Calgary Herald


Capsule reviews of second-run films now showing at Calgary theatres


Burlesque ½ Christina Aguilera and Cher share the screen in this movie about a young gal from Iowa who moves to Los Angeles with dreams of becoming a famous singer. The formula is always present in this kitschy piece of self-aware camp, but Cher and Aguilera bring enough sequined soul to the equation that we’re always entertaine­d.

Conviction ½ Hilary Swank and Sam Rockwell are the central reasons why this Tony Goldwyn movie based on the real story of Betty Anne Waters, and her battle to free her brother Kenny, works as well as it does.

Swank and Rockwell make us believe in their sibling bond and, as a result, transcend the contrived moments of courtroom-drama cliche.

Despicable Me A madhouse 3-D animated movie about a villain (voiced by Steve Carell) who tries to steal the moon, but is redeemed by three adorable little girls. There’s a European sensibilit­y in the film’s wildly creative design and unique characters, and a sense of unreality that’s both hilarious and madly inventive.

Due Date Zach Galifianak­is and Robert Downey Jr. play a modern brand of Odd Couple who are forced to share a car trip together when they’re both placed on a “no-fly” list. The gags are all formula, but the two leads have enough depth and talent to bring real dimension to their characters.

Fair Game Sean Penn and Naomi Watts play real-life whistleblo­wers Joe Wilson and Valerie Plame Wilson, the married couple that was tarred and feathered for sounding the alarm on a contrived call to arms by former U.S. president George W. Bush. Director Doug Liman brings the best of his action talents to the fore. The movie may look and feel like entertainm­ent, but it’s got a lot of truth lurking in its well-formed dramatic corners.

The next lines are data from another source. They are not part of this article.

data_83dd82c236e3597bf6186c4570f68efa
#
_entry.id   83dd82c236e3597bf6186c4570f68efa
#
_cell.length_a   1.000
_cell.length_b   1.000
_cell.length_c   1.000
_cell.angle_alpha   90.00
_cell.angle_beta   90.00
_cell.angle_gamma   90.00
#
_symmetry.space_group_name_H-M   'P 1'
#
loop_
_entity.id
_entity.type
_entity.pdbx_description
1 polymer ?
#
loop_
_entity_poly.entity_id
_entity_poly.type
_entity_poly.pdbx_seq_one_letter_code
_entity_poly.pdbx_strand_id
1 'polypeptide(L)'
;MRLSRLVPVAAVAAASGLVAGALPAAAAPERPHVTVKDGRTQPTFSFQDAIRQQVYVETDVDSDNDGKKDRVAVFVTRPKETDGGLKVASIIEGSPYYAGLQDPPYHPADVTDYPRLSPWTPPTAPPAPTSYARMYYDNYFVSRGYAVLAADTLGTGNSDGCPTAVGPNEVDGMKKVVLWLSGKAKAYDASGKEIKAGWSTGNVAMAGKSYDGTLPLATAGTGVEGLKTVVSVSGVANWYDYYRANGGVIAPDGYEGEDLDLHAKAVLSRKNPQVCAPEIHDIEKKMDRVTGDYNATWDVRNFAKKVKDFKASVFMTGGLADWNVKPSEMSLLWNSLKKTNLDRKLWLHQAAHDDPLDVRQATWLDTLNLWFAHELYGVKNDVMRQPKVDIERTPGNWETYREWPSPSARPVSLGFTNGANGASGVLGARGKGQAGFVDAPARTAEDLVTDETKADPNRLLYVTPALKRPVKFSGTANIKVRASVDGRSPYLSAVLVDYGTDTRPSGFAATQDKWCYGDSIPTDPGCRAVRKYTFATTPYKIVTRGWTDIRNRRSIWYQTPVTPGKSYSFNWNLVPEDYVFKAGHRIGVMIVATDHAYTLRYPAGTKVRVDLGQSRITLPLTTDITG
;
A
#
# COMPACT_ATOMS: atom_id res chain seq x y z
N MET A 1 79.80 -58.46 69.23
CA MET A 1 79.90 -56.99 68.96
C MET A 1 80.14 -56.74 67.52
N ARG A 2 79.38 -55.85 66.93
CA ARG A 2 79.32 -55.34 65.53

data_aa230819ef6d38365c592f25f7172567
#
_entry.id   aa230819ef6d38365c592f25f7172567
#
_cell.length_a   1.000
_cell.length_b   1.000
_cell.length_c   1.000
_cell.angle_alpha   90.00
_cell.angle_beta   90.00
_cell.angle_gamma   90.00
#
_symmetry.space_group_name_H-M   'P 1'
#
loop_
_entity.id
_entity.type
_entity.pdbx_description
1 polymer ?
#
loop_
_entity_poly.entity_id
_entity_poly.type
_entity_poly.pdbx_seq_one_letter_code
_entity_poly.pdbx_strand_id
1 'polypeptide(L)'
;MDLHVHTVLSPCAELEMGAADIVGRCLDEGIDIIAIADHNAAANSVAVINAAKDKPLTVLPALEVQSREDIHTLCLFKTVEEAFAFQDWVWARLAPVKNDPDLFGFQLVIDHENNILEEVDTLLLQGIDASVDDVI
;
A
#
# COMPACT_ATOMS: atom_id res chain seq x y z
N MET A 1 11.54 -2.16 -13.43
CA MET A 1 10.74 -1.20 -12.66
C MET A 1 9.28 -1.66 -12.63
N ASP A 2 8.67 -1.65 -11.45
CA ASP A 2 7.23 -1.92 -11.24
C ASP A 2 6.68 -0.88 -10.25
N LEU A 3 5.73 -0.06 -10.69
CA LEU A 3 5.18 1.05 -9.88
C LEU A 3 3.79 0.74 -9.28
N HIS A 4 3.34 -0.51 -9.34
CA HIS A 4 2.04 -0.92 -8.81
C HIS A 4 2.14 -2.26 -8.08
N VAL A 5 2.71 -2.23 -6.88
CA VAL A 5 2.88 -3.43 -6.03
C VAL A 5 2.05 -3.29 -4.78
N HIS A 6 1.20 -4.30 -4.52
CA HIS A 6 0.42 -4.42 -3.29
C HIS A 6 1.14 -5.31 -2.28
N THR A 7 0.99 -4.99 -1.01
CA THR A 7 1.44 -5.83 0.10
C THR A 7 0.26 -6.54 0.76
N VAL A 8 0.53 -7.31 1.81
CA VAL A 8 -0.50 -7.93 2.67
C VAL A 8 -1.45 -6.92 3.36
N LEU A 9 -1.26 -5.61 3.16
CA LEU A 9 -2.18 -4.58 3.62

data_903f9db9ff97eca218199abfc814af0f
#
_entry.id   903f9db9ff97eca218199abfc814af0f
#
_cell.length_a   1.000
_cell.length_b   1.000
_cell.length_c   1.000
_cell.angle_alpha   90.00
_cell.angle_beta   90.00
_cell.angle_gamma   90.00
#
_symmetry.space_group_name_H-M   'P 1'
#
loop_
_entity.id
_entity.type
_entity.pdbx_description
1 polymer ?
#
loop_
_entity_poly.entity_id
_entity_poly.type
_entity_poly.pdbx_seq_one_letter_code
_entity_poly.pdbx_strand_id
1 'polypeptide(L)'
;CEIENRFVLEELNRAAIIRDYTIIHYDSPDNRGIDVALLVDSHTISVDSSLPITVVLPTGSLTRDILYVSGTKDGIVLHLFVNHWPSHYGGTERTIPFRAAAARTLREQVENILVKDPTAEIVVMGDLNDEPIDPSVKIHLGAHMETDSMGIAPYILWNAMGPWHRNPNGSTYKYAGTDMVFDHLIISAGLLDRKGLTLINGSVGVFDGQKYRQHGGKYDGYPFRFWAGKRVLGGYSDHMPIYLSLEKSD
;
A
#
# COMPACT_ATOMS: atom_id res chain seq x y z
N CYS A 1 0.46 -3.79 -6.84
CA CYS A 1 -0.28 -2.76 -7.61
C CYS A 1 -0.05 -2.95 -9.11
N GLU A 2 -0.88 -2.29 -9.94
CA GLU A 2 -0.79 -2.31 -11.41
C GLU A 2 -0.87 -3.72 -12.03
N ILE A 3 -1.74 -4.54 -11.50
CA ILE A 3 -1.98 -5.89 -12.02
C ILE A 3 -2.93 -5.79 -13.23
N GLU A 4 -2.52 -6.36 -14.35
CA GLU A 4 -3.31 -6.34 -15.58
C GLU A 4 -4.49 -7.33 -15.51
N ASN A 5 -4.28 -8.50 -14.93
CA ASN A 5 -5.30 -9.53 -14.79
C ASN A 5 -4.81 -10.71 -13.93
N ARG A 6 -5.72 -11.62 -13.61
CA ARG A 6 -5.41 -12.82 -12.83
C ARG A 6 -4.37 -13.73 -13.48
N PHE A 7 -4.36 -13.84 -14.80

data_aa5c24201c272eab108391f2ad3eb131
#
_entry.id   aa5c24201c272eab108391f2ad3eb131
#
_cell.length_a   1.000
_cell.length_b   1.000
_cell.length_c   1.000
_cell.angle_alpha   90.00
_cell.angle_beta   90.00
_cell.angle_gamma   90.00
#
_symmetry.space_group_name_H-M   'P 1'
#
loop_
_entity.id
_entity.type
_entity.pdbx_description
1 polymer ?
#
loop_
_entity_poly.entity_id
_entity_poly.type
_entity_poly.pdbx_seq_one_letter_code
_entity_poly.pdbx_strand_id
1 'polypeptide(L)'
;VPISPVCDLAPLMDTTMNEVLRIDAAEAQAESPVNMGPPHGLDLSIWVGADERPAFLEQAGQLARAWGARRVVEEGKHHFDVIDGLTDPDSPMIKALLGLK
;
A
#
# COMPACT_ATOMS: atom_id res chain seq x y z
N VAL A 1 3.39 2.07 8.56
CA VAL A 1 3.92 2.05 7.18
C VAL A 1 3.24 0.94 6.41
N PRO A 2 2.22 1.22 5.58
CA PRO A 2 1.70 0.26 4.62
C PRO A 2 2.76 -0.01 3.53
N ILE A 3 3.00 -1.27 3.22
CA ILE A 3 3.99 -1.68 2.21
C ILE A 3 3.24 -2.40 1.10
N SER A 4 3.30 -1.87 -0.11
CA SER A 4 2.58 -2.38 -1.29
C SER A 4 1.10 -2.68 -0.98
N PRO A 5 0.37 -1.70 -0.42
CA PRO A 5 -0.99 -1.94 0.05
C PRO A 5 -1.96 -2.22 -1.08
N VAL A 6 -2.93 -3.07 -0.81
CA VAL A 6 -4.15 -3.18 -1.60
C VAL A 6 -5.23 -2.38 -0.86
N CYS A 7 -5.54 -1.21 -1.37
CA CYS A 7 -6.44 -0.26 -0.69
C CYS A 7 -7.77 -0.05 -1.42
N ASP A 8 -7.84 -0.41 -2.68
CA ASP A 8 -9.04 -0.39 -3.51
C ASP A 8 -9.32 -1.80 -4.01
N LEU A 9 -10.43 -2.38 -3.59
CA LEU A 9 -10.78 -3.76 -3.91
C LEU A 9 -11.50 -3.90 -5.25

Gulliver’s Travels ½ This adaptation of Jonathan Swift starring Jack Black is a tame tale, neither as clever as might be hoped nor as tasteless as one might fear. Black plays a mailroom clerk who gets sucked by the Bermuda Triangle into the land of Lilliput.

How Do You Know ½ A romantic comedy without the romance. The movie follows a classic formula: two men compete for a lady’s attention (Reese Witherspoo­n), and her choice is between the sexy, popular playboy (Owen Wilson) and the wholesome, sometimes nerdy, regular guy (Paul Rudd).

Love & Other Drugs ½ Jake Gyllenhaal and Anne Hathaway are two lovers seeking to overcome a series of personalit­y flaws and medical problems in this Edward Zwick drama based on a bestseller by a former Viagra sales rep. The comedy works, but the drama runs into a series of snags as a result of palpable contrivanc­e.

Megamind Will Ferrell and Brad Pitt face off as embodiment­s of good and evil in this smartly scripted and philosophi­cally profound piece of kids’ entertainm­ent. The 3-D animation adds yet another dimension.

The Next Three Days ½ Russell Crowe plays husband to a woman (Elizabeth Banks) arrested and imprisoned for murder. When her chances of appeal are quashed, the only option for a family reunion is a prison break — a plan the mild-mannered hubby undertakes with commitment and precision.

Red ½ Bruce Willis, John Malkovich and Helen Mirren star as former operatives trying to lead quiet lives of retirement when they’re hauled back into the game as a result of an old grudge. The cast makes the most of the graphic novel source material and gives director Robert Schwentke a full deck of genre cards to finesse. The Social Network It’s such an elegant irony that it fills The Social Network with a sense of comforting absurdity, even when it’s absolutely heartbreak­ing: The person who founded the modern socialnetw­ork phenomenon called Facebook is entirely anti-social. The story of Mark Zuckerberg is handled with intelligen­ce, depth and thematic brilliance by David Fincher in this Oscar-worthy film.

The Tourist ½ Angelina Jolie plays the mysterious girlfriend of a man on the run, and Johnny Depp is the innocent American tourist she picks up to throw off her pursuers.

It’s reminiscen­t of a romantic adventure from Hitchcock, except that the actors never persuade us they’re anything but movie stars on a lark.

Unstoppabl­e You can’t go wrong with a runaway-train device, all that steel and horsepower careening out of control. Denzel Washington and Chris Pine seem to understand their roles are secondary to the locomotive in this story of a toxic train that must be stopped.

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